American Media, Your Next Goal Is To Represent East Asian Women Of ALL Sizes

American Media, Your Next Goal Is To Represent East Asian Women Of ALL Sizes

East Asian women should be encouraged to embrace their bodies too, especially for those who don't exactly fit into what many see as the standard for Asian beauty.

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When it comes to East Asian women, there is a very specific view of what they should look like. People often expect them to be small and thin, with sleek, straight black hair. This is not what all East Asian women look like, but it is certainly what most of the East Asian women succeeding in American media look like.

Popular Asian-American actresses like Constance Wu, Lana Condor, and Kelly Marie Tran, all seem to fit this description. And it isn't their fault. I'm happy to see their success since Asian-Americans are so underrepresented. The issue is not that these women are succeeding, it's the perception of what Asian beauty should be. There is enough pressure to fit a certain body type in many Asian-American households, with these same beauty standards being widespread in East Asian countries.

In the United States, women are beginning to promote body positivity, with many of them being more open about their bodies on social media, and a number of plus-size models, such as Ashley Graham, speaking out about issues of inclusion in the modeling industry. What's missing from these movements is Asian women. Yes, of course, there are some, but Asian-American women seem to be rarely represented in these discussions of body positivity. East Asian women should be encouraged to embrace their bodies too, especially for those who don't exactly fit into what many see as the standard for Asian beauty.

Everyone deserves to see themselves being represented and to see that they can succeed no matter what they look like. Going forward, I hope to see more Asian plus-size models being celebrated. There are already some steps being taken in South Korea, with models like Taylor Tak promoting size inclusivity in the modeling industry. Hopefully, this extends to Asian women in the United States as well. It's been a great year for Asian-American representation, and I'd love to see this continue with Asian women of all sizes.

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If You Own 6 Of These 10 Brands, You Are 100 Percent Basic

How basic are you?

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akumari
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For every brand you own, give yourself a point.

5. The North Face Bookbag

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6. Patagonia

Patagaonia Jacket

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7. Hunter Rainboots

Hunter Rainboots

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9. Nike Shorts (NORTS)

What was your score? Are you truly basic or not? If you are BASIC embrace that, who cares what anyone thinks! If you aren't basic, well then you are clearly embracing your style and thriving! Meanwhile, the rest of us are BASIC as can be and we love it!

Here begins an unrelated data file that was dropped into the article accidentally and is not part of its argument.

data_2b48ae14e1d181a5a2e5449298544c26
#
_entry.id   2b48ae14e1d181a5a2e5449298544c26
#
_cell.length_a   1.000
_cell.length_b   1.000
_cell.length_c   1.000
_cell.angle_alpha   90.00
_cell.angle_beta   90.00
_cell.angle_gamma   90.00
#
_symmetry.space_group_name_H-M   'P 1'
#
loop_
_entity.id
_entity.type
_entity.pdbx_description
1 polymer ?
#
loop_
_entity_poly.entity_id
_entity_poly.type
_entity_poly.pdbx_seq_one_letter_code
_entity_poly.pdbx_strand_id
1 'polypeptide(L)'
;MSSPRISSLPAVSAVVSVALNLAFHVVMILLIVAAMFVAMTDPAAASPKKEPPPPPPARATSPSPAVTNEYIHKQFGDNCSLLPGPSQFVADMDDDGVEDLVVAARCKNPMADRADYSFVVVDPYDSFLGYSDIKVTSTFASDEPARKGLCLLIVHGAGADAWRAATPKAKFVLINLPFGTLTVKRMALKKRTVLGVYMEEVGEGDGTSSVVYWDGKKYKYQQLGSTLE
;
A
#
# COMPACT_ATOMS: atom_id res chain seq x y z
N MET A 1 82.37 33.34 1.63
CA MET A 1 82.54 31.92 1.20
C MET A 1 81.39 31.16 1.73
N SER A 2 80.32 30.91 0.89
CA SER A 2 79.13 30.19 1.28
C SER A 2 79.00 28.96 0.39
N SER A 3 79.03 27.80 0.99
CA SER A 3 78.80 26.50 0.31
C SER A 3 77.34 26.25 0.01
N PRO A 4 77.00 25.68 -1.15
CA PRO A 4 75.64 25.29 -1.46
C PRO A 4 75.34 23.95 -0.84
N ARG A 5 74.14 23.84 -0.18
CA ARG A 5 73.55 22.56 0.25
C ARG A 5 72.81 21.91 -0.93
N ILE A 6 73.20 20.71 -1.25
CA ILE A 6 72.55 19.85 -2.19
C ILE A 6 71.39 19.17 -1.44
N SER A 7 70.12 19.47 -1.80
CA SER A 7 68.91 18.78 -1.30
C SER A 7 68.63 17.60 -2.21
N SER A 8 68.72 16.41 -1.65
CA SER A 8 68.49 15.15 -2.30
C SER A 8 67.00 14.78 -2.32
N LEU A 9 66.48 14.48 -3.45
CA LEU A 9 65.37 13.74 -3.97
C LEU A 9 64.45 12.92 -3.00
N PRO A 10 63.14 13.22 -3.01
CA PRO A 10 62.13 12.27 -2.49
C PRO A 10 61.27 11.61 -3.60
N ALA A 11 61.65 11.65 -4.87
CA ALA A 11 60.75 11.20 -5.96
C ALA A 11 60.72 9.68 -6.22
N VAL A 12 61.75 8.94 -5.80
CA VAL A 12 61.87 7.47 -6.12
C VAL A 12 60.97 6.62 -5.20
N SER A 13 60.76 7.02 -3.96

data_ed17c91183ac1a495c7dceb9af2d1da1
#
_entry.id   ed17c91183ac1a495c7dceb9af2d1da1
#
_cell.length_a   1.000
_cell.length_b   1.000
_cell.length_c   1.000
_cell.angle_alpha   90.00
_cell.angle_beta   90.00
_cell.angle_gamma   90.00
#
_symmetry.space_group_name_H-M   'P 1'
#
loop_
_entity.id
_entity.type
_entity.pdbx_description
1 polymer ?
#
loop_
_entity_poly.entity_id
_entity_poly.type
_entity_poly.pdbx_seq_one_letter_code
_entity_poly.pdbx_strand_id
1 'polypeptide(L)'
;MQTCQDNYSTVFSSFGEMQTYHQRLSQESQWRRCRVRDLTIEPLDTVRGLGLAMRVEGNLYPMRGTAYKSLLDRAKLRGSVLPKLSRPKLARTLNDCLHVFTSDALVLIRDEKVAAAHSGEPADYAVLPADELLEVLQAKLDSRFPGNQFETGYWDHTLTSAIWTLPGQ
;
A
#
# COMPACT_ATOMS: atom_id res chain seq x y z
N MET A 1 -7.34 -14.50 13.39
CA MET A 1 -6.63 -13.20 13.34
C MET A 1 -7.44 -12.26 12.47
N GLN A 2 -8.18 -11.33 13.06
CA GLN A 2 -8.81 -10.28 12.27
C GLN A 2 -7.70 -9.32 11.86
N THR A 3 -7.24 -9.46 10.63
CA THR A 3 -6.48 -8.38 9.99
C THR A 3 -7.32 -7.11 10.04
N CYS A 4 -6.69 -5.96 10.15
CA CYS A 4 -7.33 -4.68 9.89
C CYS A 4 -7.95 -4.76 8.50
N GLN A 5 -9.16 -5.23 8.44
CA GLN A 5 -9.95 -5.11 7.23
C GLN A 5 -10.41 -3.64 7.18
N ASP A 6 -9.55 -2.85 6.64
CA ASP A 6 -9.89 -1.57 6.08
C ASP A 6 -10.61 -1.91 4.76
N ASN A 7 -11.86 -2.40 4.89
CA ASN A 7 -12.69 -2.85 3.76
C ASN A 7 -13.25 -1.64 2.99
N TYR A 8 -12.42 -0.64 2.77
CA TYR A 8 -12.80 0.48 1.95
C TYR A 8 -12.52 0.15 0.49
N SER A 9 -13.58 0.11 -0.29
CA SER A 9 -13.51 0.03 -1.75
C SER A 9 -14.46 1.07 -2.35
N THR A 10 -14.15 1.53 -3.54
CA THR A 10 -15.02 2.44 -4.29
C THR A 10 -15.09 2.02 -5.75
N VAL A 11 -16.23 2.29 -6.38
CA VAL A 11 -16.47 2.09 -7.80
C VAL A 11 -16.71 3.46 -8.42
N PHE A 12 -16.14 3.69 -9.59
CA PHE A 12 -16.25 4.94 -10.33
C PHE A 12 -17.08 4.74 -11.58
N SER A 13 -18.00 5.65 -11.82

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akumari

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Believe It Or Not, Being The 'Model Minority' Is Not A Privilege

Asian-American history is not something that is widely known or talked about, and for that, Asian-Americans are perceived as more privileged than other minorities.

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The topic of racism is one that is very much prevalent in the United States. However, in conversations about racism and marginalized groups, it seems that Asian-Americans are often excluded. The Asian-American experience is different from that of other minorities, with the model minority myth being a major contributing factor. While being viewed as a "model minority" may not seem like such a bad thing for Asians upon first glance, being a model minority does not equate to privilege.

There is a notion that Asian-Americans have suffered less from racism, and that they are privileged compared to other minorities. From elementary school, American students learn about Native American genocide and the history of racism against African Americans, but Asian-Americans rarely appear in any US history courses. They are not shown to have suffered a long history of systematic racism in the United States as other minorities have. Asian-American history is not something that is widely known or talked about, and for that, Asian-Americans are perceived as more privileged than other minorities.

Here's the issue: just because it isn't talked about, just because it isn't taught in school, doesn't mean it doesn't exist. Discrimination against Asian-Americans is a part of American history, from the Chinese Exclusion Act, which was the first immigration law to target a specific ethnic group, in 1882, to the Japanese internment camps in the 1940s, to the murder of Vincent Chin in 1982, in which the murderers served no jail time, to the issues of media representation that still exist now. This is a history that has seemingly been erased and brushed to the side so that Asians can be used as the model minority.

I'm not asking that everyone become an expert on Asian-American history. It's enough to know that it exists, and that Asian-Americans are still a racial minority in the United States and still suffer from racism. Instead of dismissing them as privileged, acknowledge that Asian-Americans have faced discrimination and include them in conversations about racism.

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